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Lightweight aircraft engines of the future: MTU, DLR, GKN further enhance the engine compression system in the frame of the EU-technology program Clean Sky 2

• ICD rig begins test operations at DLR in Cologne
• New technologies for next-generation geared turbofan engines

Munich, December 19, 2017 – Making good things even better - under the European Clean Sky 2 research program, long-term partners MTU Aero Engines, German Aerospace Center (Deutsches Zentrum für Luft- und Raumfahrt (DLR)), and GKN Aerospace Engine Systems, Sweden have joined forces to enhance an engine’s compression system and make it lighter. The new technologies could already go into the next generation of geared turbofan engines. At the DLR site in Cologne, the test campaign on the ICD rig has now officially kicked off.

ICD stands for Inter Compressor Duct and is the name of the transition channel between the low- and high-pressure compressors. The goal is to precisely fine-tune the interaction of the low-pressure compressor, ICD and high-pressure compressor to identify and leverage new potential for even more fuel-thrifty engines. An important step in this direction is the systematic mapping of the flow conditions in short, steep transition channels (ICDs). To this aim, an entirely new wind-tunnel test rig was built at DLR Institute of Propulsion Technology in Co-logne, MTU’s Center of Competence (CoC) for propulsion systems.

Representatives from the three partners – MTU, DLR, and GKN Aerospace Engine Systems –witnessed the official launch of the test operations. For MTU, being the lead party in the project, Dr. Gerhard Ebenhoch, Director Technology Management, stated: “This cooperation combines the partners’ respective strengths – GKN’s expertise in large static components, DLR’s experience in testing, and MTU’s expertise in compressors and systems – in an exemplary manner.”

For the DLR, Prof. Rolf Henke, Executive Board Member responsible for aeronautics research says: “As a national research center, DLR plays a key role in the progressive development of the entire air transport system. There have been great advances in propulsion in recent decades. Together with our partners MTU and GKN, we are very proud to introduce it a further large step  with this ICD rig.” And for GKN Aerospace Engines Robert Lundberg adds: “To be able to validate our technologies at high TRL in a unique rig is really an opportunity for GKN. We have no chance to do this in Sweden, so it really shows the importance of European collaboration.”

For Clean Sky the Project Officer of the Engine-ITD Jean-Francois Brouckaert acknowledged: “This new test facility allows to perform important EU collaborative research on the next generation of engines. Congratulations to the MTU, DLR and GKN team for achieving this important milestone! It is an excellent example of complementarity between experimental and numerical work.”

Measurement technology at the highest level of detail
The ICD rig measures the channel flow in an unprecedented depth of detail: 500 pressure tapping points, probe measurements at three traversal levels, the use of laser technology and turbulence probes allow detailed insights in the flow mechanisms. Dr. Gerhard Kahl, Chief Engineer, Technology Demonstrators and Rigs at MTU is certain: “By conducting these tests, we’ll certainly gain a much better understanding of the flow conditions in the ICD, the aim being to come up with particularly compact designs to further reduce the length, and hence the weight, of the engines in the future.”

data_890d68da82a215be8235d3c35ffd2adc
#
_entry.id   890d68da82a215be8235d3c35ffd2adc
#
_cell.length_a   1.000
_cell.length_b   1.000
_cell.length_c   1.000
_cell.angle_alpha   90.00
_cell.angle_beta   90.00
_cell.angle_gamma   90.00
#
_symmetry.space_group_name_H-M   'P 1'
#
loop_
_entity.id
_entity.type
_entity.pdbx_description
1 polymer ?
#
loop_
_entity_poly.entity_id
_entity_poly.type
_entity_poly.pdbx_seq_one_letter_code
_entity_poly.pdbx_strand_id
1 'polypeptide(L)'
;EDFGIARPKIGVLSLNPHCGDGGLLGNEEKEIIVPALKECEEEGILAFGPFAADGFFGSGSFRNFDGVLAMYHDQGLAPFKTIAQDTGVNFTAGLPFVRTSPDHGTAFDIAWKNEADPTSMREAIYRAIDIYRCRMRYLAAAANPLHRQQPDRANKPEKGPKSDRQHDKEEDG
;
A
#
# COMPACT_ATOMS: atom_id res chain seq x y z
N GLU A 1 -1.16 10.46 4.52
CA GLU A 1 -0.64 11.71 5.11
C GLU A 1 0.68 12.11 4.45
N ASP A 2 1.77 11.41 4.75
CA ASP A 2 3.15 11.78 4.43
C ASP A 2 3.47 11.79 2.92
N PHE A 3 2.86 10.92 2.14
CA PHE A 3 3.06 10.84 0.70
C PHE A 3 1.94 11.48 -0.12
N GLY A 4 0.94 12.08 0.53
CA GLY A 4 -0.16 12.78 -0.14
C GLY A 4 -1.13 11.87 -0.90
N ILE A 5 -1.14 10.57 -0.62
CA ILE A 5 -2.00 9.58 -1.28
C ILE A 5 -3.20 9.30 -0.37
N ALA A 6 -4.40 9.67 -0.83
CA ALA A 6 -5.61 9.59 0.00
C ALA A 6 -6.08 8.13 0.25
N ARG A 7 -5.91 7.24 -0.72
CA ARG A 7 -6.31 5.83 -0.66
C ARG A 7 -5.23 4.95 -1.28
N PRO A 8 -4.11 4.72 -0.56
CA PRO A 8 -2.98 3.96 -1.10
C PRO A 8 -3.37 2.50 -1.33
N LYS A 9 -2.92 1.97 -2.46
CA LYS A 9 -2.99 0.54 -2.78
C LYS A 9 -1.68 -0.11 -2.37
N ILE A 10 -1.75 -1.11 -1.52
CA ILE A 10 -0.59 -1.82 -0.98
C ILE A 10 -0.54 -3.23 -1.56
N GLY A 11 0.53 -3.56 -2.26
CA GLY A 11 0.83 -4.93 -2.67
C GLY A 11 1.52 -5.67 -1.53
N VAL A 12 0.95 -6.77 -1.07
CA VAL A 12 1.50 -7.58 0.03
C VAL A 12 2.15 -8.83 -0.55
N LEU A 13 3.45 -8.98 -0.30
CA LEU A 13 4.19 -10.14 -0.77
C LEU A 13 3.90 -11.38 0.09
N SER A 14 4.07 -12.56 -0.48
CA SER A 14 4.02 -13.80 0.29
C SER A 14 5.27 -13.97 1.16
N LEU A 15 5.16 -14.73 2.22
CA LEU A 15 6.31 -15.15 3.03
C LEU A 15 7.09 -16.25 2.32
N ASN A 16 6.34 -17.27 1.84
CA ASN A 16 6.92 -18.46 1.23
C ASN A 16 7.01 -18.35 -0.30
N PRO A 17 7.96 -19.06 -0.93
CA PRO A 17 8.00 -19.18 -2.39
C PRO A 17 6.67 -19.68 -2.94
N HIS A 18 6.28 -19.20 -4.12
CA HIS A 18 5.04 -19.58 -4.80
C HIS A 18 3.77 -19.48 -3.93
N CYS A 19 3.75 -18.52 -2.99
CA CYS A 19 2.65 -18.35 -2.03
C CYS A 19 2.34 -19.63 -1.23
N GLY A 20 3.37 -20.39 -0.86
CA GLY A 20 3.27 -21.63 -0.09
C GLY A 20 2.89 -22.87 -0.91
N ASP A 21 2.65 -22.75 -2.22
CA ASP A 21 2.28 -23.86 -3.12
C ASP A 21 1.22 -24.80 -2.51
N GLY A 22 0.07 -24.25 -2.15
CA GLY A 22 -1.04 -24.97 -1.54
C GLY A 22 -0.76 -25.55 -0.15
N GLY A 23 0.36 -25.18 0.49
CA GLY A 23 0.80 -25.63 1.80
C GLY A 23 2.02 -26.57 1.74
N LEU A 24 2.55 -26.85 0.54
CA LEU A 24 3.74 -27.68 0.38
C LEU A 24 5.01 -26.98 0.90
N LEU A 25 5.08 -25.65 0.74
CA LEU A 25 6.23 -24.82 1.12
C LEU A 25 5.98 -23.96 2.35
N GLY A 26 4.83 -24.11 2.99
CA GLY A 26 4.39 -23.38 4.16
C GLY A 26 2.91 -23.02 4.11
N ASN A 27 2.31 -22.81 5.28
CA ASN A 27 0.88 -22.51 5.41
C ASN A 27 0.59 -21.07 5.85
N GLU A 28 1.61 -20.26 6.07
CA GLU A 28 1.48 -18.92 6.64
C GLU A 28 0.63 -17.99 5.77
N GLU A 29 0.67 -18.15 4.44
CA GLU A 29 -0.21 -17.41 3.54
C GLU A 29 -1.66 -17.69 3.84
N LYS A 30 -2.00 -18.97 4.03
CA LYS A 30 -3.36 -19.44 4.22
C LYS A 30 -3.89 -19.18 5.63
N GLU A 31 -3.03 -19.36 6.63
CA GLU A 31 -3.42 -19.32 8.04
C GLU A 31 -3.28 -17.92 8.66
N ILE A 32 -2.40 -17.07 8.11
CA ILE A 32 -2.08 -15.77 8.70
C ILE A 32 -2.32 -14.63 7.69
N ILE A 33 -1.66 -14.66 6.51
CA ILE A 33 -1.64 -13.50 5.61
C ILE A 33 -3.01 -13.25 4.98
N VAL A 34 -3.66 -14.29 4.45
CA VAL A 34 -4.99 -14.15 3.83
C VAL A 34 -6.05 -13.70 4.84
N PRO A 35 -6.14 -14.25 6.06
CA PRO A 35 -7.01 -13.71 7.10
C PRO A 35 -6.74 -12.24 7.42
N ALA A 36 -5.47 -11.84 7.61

In a next step, three different ICD configurations will be tested over the course of next year. Based on the ICD rig test results obtained, a two-shaft test rig will be designed in 2019 and built one year later. From 2021 on, the low- and high-pressure compressors will be tested together as one entity. 

Launched in 2014, the Clean Sky 2 technology program is part of the EU’s Horizon 2020 Framework Program for Research and Innovation and is slated to run through 2024. It is the successor to Clean Sky 1, the European Union’s largest-ever aeronautics research program. The overall objective is to make aviation even cleaner and more efficient. MTU is one of 16 lead partners and is responsible for the ICD test rig that has now begun test operations, plus an engine demonstrator. Core partners are the DLR (Deutsches Zentrum für Luft- und Raumfahrt) and GKN Aerospace Engine Systems.

About MTU Aero Engines
MTU Aero Engines AG is Germany’s leading engine manufacturer. The company is a technological leader in low-pressure turbines, high-pressure compressors, turbine center frames as well as manufacturing processes and repair techniques. In the commercial OEM business, the company plays a key role in the development, manufacturing and marketing of high-tech components together with international partners. Some 30 percent of today’s active aircraft in service worldwide have MTU components on board. In the commercial maintenance sector the company ranks among the top 5 service providers for commercial aircraft engines and industrial gas turbines. The activities are combined under the roof of MTU Maintenance. In the military arena, MTU Aero Engines is Germany’s industrial lead company for practically all engines operated by the country’s military. MTU operates a network of locations around the globe; Munich is home to its corporate headquarters. In fiscal 2016, the company had a workforce of some 9,000 employees and posted consolidated sales of approximately 4.7 billion euros.


Martina Vollmuth
Press Officer Technology
Phone: +49 (0)89 1489 5333
Fax: +49 (0)89 1489 8757